US President Barack Obama recently unveiled his climate change strategy which is heavily reliant on natural gas for success in reducing carbon emissions and greenhouse gases.
President Barack Obama recently mapped out the first climate change strategy the United States has ever seen, and investors can expect natural gas to play a large part in his plan to reduce greenhouse gas (GHG) emissions and transition the US to a low-carbon economy. However, while the future looks bright for natural gas, concerns over the impact that the new regulations will have in the long term are already being raised.
Natural gas to play a part
In his speech on climate change at the end of June, President Obama looked toward “clean-burning natural gas” as a possible solution to the US carbon emissions problem. “We should strengthen our position as the top natural gas producer because, in the medium term at least, it not only can provide safe, cheap power, but it can also help reduce our carbon emissions,” he said.
In the last few years, the United States has been experiencing a natural gas revolution. Prices have dropped from $13 per trillion cubic feet (tcf) in the summer of 2008 to below $4 tcf in recent history, resulting in significant costs savings for the American population. It comes as no surprise that the president would look to foster this booming energy.
“Obama’s determination to regulate carbon dioxide emissions from existing power plants will likely further accelerate this transition from dirty coal to cleaner gas,” Michael Shellenberger wrote for The Energy Collective. Shellenberger expects that despite the fact that natural gas prices have recently receded due to an oversupplied market, allowing coal to make gains, new carbon emissions regulations will inevitably force older coal-fired plants to close, paving the way for natural gas.
Yeasayers and naysayers
Given Obama’s speech, it can be surmised that the war on fracking has been won. Despite previous protests, Shellenberger explains that national environmental leaders offered their “unqualified praise for the President’s speech.”
However, while the speech received some warm welcomes, it also received its share of naysayers who would prefer to see a switch to renewable energies like wind turbines and solar power take the forefront.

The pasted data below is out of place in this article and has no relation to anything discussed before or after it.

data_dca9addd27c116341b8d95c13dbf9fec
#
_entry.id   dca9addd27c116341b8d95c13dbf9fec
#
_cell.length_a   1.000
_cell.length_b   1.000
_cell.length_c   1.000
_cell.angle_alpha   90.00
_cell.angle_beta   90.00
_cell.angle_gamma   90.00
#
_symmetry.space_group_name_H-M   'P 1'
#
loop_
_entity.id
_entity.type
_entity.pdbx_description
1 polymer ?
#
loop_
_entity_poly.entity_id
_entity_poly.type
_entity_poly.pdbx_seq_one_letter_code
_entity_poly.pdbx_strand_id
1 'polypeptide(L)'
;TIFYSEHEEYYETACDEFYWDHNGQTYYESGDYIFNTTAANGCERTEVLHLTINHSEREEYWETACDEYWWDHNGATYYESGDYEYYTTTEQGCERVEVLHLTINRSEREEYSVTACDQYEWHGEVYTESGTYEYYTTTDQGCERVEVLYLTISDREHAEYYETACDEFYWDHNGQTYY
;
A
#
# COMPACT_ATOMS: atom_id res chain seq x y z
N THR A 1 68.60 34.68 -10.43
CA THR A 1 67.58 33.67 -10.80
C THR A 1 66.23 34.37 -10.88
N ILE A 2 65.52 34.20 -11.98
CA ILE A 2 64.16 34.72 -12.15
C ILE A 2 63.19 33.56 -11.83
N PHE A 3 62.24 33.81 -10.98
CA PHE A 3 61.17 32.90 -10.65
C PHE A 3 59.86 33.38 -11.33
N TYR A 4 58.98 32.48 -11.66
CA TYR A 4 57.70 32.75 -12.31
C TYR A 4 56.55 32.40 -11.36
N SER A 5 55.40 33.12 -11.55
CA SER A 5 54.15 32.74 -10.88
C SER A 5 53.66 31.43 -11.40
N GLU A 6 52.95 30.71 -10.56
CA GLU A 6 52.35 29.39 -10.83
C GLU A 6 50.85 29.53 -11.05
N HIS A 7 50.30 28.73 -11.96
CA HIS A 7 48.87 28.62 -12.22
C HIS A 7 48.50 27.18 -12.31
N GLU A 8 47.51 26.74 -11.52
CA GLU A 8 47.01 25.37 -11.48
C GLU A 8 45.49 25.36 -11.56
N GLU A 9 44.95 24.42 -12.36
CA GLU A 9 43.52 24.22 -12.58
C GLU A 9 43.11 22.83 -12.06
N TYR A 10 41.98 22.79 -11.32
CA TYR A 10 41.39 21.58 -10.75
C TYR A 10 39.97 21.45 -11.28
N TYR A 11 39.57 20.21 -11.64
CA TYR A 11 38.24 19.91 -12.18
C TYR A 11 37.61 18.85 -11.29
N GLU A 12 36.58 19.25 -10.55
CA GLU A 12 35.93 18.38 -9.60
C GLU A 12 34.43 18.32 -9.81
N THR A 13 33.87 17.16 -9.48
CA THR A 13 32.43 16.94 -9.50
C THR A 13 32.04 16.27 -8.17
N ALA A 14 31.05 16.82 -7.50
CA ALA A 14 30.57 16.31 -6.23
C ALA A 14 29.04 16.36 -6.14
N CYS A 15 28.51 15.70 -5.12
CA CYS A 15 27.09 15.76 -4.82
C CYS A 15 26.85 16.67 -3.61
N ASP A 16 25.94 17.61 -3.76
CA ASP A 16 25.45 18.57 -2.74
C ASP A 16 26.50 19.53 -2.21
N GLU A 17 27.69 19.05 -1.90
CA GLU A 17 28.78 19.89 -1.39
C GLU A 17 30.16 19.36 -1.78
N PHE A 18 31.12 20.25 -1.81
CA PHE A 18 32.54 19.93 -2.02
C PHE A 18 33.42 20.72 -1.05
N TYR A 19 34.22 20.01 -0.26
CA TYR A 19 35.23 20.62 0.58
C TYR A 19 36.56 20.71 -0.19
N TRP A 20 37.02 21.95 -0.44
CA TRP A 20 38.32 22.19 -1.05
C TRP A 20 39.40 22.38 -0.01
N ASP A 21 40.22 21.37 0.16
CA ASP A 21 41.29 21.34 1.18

In an email to the Associated Press, Robert Howarth, a professor at Cornell University, said he is “extremely disappointed in the President’s position.” He went on to say that natural gas “is very likely to do more to aggravate global change than to help solve it.”
The damage that natural gas can have in the long term comes from a pesky gas called methane, which leaks from drilling and offsets any other benefits that natural gas can offer. “Methane is up to 105 times more potent at warming the atmosphere than CO2 in the 20 year time frame,” Gasland director Josh Fox told Melissa Harris-Perry on MSNBC.
Obama, however, has countered this concern by stating that there have been significant advancements in drilling technology, which is still being refined, to ensure that drilling is safer, cleaner and emits less methane.
War on coal
The climate change plan put forward by the White House translates to turning away from coal and focusing on natural gas as the go-to source of energy. While on the outside that looks like the best move to reduce carbon emissions, the United States relies very heavily on coal-fired energy.
The US government is working hard to rid itself of the perception that the new action plan by the White House is a “war on coal.”
In a statement released by US Energy Secretary, Ernest Moniz, said President Obama “expects fossil fuels, and coal specifically, to remain a significant contributor for some time.” The administration is currently looking for ways to integrate coal into its energy future.
Securities Disclosure: I, Vivien Diniz, hold no direct investment interest in any company mentioned in this article.